The smallest fish in the net hauled up Monday by Special Counsel Robert Mueller is a "liar" and a low-level aide with a history of exaggerating his role in last year's presidential campaign, according to President Trump and other administration officials.
Listed as a former foreign policy adviser to President Trump’s campaign, the 30-year-old George Papadopoulos pleaded guilty earlier this month to making false statements to the FBI. He allegedly tried to set up meetings between Team Trump and the Kremlin, then lied about to the FBI.
But Papandopoulos, who President Trump on Tuesday branded a "liar," appears to have greatly exaggerated his influence within the campaign.
"Few people knew the young, low level volunteer named George, who has already proven to be a liar," Trump tweeted Tuesday morning, a day after Mueller announced former Trump campaign chairman Paul Manafort, and his own aide, Rick Gates, had been indicted Friday and that Papandopoulos had pleaded guilty Oct. 5.
Papadopoulos was charged with lying to the FBI about his contacts with a UK professor with alleged ties to the Kremlin, according to court documents. Papandopoulos reportedly tried to enlist the professor's help in connecting Trump's campaign to Russian officials who had dirt on the Clinton campaign.
But the professor cited in the official documents, Joseph Mifsud, the honorary director of the London Academy of Diplomacy, told The Telegraph he didn't tell Papadopoulos about any "dirt" the Russians may have had on Democratic presidential nominee Hillary Clinton. Mifsud also said it was a "laughing stock" that he would have introduced Papadopoulos to a "female Russian national" purported to be a relative of Russian President Vladimir Putin.
One former Trump campaign official told Axios' Jonathan Swan he was confused when the news of Papadopoulos' story broke on Monday.
"To be honest...I thought they were talking about [advance man] George Gigicos...not because he could've possibly been involved with Russia, but because he's the only guy with a Greek name that anyone knew on the campaign," the official said.
Subsequent reporting has only unearthed a single Trump reference to Papadopoulos, made by the then-candidate during a Spring 2016 interview with the Washington Post editorial board. Trump, describing those who advised him on foreign policy, called Papadopoulos an "energy and oil consultant, excellent guy.
Papadopoulos is also seen in a March 2016 Instagram photo with Trump, Sessions and 10 other "national security" advisers.
The Washington Post reported in April 2016 that Papadopoulos may have exaggerated his resume. Though he said he was a fellow at the Washington-based Hudson Institute, a Hudson senior fellow disputed that, saying Papadopoulos was only an unpaid intern and then a contracted research assistant. Despite saying he was in attendance as a U.S. Representative at the 2012 Geneva International Model United Nations, Papadopoulos' attendance wasn't remembered by two other members of the delegation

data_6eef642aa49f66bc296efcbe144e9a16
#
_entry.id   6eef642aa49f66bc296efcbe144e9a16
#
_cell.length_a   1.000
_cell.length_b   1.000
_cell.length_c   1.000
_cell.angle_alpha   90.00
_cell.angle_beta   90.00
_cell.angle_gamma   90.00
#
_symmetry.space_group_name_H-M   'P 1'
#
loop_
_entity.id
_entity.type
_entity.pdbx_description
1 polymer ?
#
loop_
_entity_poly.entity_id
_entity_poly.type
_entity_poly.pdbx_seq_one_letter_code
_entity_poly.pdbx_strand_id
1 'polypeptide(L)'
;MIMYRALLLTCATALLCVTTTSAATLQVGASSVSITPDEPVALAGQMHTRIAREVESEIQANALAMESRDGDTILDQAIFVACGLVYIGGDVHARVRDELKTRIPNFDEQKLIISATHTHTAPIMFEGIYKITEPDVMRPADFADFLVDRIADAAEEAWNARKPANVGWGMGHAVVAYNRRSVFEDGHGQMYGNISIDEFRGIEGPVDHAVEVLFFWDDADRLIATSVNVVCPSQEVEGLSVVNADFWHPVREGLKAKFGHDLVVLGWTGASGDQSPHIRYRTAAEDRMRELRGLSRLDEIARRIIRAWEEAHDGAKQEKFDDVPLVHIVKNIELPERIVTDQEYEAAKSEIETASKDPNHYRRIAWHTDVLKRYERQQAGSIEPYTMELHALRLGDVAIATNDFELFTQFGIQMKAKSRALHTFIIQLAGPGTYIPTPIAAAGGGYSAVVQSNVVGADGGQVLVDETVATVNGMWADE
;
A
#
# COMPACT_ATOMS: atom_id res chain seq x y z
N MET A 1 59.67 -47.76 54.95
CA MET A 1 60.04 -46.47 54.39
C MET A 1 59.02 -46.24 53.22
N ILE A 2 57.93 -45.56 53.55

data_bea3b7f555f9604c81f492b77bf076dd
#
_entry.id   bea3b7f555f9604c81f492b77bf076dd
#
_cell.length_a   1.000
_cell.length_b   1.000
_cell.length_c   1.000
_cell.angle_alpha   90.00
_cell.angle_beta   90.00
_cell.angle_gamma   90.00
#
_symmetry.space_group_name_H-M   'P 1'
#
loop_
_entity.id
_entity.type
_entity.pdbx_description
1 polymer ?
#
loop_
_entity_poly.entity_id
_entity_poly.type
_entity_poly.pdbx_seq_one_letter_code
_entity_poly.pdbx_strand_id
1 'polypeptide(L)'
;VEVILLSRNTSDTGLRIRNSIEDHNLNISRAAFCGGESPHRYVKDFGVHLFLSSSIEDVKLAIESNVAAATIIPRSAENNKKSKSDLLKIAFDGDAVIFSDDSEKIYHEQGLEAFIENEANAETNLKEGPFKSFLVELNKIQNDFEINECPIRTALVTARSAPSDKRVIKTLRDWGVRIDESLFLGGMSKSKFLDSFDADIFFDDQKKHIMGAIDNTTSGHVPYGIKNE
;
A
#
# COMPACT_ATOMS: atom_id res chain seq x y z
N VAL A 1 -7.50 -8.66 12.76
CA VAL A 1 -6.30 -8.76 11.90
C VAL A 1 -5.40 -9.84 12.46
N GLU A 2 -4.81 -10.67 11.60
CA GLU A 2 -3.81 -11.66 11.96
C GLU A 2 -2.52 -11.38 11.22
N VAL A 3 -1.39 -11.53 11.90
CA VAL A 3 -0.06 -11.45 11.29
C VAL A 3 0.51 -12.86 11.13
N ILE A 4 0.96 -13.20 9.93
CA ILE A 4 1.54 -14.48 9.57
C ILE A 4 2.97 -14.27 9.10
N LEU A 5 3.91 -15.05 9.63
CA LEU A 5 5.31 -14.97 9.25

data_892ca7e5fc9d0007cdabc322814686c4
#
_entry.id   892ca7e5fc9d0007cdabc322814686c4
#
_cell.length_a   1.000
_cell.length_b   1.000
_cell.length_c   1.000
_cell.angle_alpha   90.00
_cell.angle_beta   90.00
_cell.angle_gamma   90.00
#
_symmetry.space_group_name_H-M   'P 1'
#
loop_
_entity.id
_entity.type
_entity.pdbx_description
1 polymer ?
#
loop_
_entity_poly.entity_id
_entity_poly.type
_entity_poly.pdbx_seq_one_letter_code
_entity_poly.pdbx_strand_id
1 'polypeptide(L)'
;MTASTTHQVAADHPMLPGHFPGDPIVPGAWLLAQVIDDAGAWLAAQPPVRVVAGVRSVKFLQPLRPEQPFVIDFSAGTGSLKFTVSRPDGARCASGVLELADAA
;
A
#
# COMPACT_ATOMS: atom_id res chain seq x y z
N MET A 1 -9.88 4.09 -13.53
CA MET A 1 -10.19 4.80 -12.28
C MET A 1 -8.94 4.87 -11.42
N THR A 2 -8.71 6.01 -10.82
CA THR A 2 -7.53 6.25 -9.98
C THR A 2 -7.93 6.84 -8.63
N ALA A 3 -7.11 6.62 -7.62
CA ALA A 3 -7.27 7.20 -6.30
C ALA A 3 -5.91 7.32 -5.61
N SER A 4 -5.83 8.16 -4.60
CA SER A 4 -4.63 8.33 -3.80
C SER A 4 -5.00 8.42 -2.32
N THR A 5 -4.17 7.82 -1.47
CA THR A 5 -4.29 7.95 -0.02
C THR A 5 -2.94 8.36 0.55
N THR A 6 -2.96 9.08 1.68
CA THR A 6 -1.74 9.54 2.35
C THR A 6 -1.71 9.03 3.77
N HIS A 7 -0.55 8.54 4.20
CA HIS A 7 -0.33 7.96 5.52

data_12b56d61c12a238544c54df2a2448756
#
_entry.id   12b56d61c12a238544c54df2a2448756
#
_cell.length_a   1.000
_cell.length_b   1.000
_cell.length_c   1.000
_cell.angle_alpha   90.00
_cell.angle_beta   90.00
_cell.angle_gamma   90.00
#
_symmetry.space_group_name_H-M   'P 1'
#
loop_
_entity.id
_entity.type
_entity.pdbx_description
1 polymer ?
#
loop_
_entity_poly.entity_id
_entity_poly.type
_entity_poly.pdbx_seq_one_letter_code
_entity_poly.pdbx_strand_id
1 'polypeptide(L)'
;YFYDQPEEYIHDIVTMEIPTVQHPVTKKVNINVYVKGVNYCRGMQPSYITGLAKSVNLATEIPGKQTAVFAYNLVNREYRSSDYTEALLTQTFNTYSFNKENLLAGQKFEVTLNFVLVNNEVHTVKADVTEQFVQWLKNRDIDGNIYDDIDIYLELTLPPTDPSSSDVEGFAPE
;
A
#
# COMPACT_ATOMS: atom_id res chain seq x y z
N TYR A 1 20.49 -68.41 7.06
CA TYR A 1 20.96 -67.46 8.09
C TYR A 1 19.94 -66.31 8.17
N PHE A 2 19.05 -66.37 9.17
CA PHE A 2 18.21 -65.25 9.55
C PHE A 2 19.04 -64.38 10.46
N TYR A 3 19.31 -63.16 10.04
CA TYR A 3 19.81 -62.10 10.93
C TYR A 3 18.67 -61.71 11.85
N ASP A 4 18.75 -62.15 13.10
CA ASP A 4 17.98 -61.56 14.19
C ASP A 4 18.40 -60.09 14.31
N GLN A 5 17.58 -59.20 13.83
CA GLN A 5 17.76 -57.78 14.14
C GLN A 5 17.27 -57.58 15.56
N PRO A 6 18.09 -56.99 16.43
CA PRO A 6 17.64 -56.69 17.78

Papadopoulos additionally said he was the keynote speaker at the 2008 annual American Hellenic Institute Foundation Conference -- but the agenda lists former Democratic presidential nominee Michael Dukakis as giving the keynote address.
Still, critics say unlike the Manafort and Gates indictments, the Papadopoulos guilty plea could shed light on collusion with Russia by the Trump campaign.
White House Press Secretary Sarah Sanders noted that Papadopoulos’ guilty plea “has nothing to do with the activities of the campaign, but his failure to tell the truth.”
“He was a volunteer on the campaign and a volunteer member of an advisory council that met one time,” Sanders said.
Sanders said the White House expects special counsel Mueller’s investigation into Russia’s meddling in the election to “conclude soon” while accusing Democrats and Hillary Clinton’s campaign of colluding with the Russians.
“The real collusion scandal has everything to do with the Clinton campaign and Fusion GPS and Russia,” Sanders said. “There is clear evidence of them colluding to spread disinformation and smear the president. We have been saying from day one there is no evidence of Trump-Russia collusion and nothing today changes that.”
Fox News' Alex Pappas contributed to this report.